Ford Puts Its Performance Vehicle Lineup in a Head-To-Head Showdown

Automotive News 16 January 31, 2018 by

We’re sure you can dream up a ton of fantasy matchups between improbable cars. Maybe you even took to your favorite racing sim to see the outcome. Ford, however, took it one step further with its latest performance showdown.

For the race, Ford chose Motorland Aragón about 150 miles outside Barcelona, Spain.

At 3.3 miles it’s a mix of tight corners and a high-speed straight. Aragón is the perfect playground in which to give these vehicles a proper shakedown.

To pilot the collection, Ford looked to its Chip Ganassi team of drivers to take the wheel. Give racing drivers any excuse to flog cars around a track and they’re sure to have a good time.

To keep things fair, Ford staggered the start times of each vehicle from the slowest to the fastest.

Off the line first was the Ford SVT Raptor driven by Ryan Briscoe.

A race car this is not. But with its twin-turbo 3.5-liter V6 putting out 450hp, its one of the fastest trucks on the market today. As expected, the knobby all-terrain tires struggle to contain the three-ton heft around the bends.

Still, it put up a valiant effort until near the end of the race. It crossed the line with a time of 2:30.65.

Setting off 11 seconds later, the 2017 Fiest ST sped away with Dirk Müller behind the wheel.

The little hot hatch gets a ton of praise for its fun factor. Just watching it lap the track we can easily see why. Planted in the corners and surprisingly quick on the straights it held its own.

With its 1.6-liter Ecoboost four-pot, it turns out 197hp. Nothing major, but a far cry more than the 120 the base car comes with.

In the end, the ’17 Fiesta ST finished with a respectable time of 2:19.

The all-new 2018 Fiesta ST set off two seconds later. Driven by successful LeMans driver Harry Tincknell, he was out to reel in the ’17 Fiesta.

Surprisingly for the ’18 model, Ford dropped the 1.6-liter for a 1.5-liter turbo three-cylinder engine. However, despite losing a cylinder, it didn’t lose any horsepower, and gained fuel economy. Not that it really matters on a racetrack though.

With its better chassis and more refined handling, the newer ST beat out its predecessor — although just barely. In the end, it finished with a time of 2:16.56.

Five seconds later Richard Westbrook set off in the Fiesta’s big brother — the Focus RS.

Throughout the run, Westbrook opted to keep the car in “drift mode” which amped up the fun factor. The AWD drive system kept the car in check most of the time though.

With 350 ponies from its 2.3-liter four-cylinder EcoBoost, it screamed around the course. At the finish line, it clocked a time of 2:11.

Next, the Mustang GT roared to life with Stefan Mücke in the driver seat.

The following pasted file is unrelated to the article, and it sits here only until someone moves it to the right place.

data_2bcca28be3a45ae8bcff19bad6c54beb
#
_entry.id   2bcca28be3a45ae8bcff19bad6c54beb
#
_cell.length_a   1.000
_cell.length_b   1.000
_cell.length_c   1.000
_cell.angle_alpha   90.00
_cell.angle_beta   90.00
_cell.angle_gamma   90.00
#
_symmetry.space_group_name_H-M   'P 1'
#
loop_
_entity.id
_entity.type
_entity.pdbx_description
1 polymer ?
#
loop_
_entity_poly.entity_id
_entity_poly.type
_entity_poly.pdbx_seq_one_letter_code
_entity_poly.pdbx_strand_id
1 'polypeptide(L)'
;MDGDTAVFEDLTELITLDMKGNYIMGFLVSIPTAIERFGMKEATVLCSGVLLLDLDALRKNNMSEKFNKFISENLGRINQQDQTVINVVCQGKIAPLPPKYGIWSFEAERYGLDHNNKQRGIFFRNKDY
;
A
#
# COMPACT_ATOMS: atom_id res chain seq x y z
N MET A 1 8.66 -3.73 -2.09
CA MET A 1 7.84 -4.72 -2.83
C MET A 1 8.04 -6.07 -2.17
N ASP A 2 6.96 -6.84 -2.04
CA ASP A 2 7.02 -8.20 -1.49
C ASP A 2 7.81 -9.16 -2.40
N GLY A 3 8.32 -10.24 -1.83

For a car that was dreadful around a circuit for such a long time, each new revision of the Mustang seems to get better and better. The GT looked stable through the corners and let out a growl down the straight.

Since this is the newest version of the GT, Ford didn’t have the official horsepower numbers. However, it estimates the 5.0-liter V8 will have around 445 horses in the stable. This is up from the 435 hp the 2017 model gets, though not quite as much as the new Bullitt.

All this power helped the GT turn in a lap time of 2:08.19.

Following the GT was the more track-focused Mustang GT350R driven by Joey Hand.

With 526 hp from its 5.2-liter flat-plane crank V8, it’s the most powerful Mustang you can currently buy from Ford. It’ll remain that way too until the 2020 GT500 hits showrooms packing 700 rampaging stallions.

In addition to gobs of power, the GT350R also eats race courses for breakfast. With carbon fiber wheels, a tight chassis, and tuned suspension it slays corners.

This is why it wasn’t surprising to see it dip below the two minute mark with a 1:58.14.

Seven seconds after the GT350R, the Ford GT road car set off with Olivier Pla manning the controls.

This second generation takes a new approach to the supercar. Instead of the beefy V8 of its predecessor from the early 2000s, it instead opts for a twin-turbo 3.5-liter V6, similar to the one in the Raptor. However, with 647hp on tap, it carries a bit more of an aggressive tune.

To the surprise of no one, the GT road car jumped out to a quick lead and stayed there until the final straight. It cut around eight seconds off the GT350R time too with a 1:50.02.

The final car to set off was the Ford GT race car driven by Andy Priaulx.

While it shares many similarities to its road-going counterpart, the huge aero package and light weight make this the fastest vehicle of the bunch.

Even after giving the Raptor a full 48-second head start, it cruised past it with little effort. Guess that’s why they don’t race an F-150 at Le Mans.

It did have trouble with the road GT though and only managed to slide past exiting the final turn. However, it gained a ton of ground on the straight to finish with a time of 1:40.

While the race didn’t show us anything we didn’t already know, it was still good fun to watch.

If you fancy having a go at a race like this yourself, you can almost make it happen in Forza Motorsport 7. The only car missing is the 2018 Fiesta ST. Everything else is there, or at least nearly there with only minor performance differences.

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